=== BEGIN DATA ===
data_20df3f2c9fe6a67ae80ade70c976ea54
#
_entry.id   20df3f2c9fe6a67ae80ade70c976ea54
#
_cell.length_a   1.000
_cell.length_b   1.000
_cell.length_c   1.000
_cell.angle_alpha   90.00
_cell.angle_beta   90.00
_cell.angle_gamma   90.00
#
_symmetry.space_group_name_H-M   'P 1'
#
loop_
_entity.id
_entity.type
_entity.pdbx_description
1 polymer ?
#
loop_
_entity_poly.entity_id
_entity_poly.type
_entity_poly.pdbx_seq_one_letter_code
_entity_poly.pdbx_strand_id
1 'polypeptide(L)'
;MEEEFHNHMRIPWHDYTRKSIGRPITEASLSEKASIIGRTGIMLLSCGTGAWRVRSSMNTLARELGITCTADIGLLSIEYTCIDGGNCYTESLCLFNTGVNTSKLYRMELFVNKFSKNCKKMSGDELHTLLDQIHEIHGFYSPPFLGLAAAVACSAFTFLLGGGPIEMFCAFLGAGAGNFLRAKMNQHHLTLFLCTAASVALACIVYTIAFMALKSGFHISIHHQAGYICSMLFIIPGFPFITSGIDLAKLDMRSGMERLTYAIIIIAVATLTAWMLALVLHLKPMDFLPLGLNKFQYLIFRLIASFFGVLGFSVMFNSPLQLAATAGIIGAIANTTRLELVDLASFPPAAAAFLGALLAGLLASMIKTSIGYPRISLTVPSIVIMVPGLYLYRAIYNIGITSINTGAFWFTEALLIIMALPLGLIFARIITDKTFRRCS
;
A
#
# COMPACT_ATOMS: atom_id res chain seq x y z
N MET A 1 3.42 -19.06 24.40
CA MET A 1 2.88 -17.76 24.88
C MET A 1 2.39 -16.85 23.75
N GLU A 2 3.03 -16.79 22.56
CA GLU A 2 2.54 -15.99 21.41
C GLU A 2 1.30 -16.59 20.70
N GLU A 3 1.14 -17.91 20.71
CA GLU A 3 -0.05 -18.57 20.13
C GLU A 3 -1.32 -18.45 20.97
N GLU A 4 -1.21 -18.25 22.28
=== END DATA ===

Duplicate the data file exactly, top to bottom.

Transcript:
data_20df3f2c9fe6a67ae80ade70c976ea54
#
_entry.id   20df3f2c9fe6a67ae80ade70c976ea54
#
_cell.length_a   1.000
_cell.length_b   1.000
_cell.length_c   1.000
_cell.angle_alpha   90.00
_cell.angle_beta   90.00
_cell.angle_gamma   90.00
#
_symmetry.space_group_name_H-M   'P 1'
#
loop_
_entity.id
_entity.type
_entity.pdbx_description
1 polymer ?
#
loop_
_entity_poly.entity_id
_entity_poly.type
_entity_poly.pdbx_seq_one_letter_code
_entity_poly.pdbx_strand_id
1 'polypeptide(L)'
;MEEEFHNHMRIPWHDYTRKSIGRPITEASLSEKASIIGRTGIMLLSCGTGAWRVRSSMNTLARELGITCTADIGLLSIEYTCIDGGNCYTESLCLFNTGVNTSKLYRMELFVNKFSKNCKKMSGDELHTLLDQIHEIHGFYSPPFLGLAAAVACSAFTFLLGGGPIEMFCAFLGAGAGNFLRAKMNQHHLTLFLCTAASVALACIVYTIAFMALKSGFHISIHHQAGYICSMLFIIPGFPFITSGIDLAKLDMRSGMERLTYAIIIIAVATLTAWMLALVLHLKPMDFLPLGLNKFQYLIFRLIASFFGVLGFSVMFNSPLQLAATAGIIGAIANTTRLELVDLASFPPAAAAFLGALLAGLLASMIKTSIGYPRISLTVPSIVIMVPGLYLYRAIYNIGITSINTGAFWFTEALLIIMALPLGLIFARIITDKTFRRCS
;
A
#
# COMPACT_ATOMS: atom_id res chain seq x y z
N MET A 1 3.42 -19.06 24.40
CA MET A 1 2.88 -17.76 24.88
C MET A 1 2.39 -16.85 23.75
N GLU A 2 3.03 -16.79 22.56
CA GLU A 2 2.54 -15.99 21.41
C GLU A 2 1.30 -16.59 20.70
N GLU A 3 1.14 -17.91 20.71
CA GLU A 3 -0.05 -18.57 20.13
C GLU A 3 -1.32 -18.45 20.97
N GLU A 4 -1.21 -18.25 22.28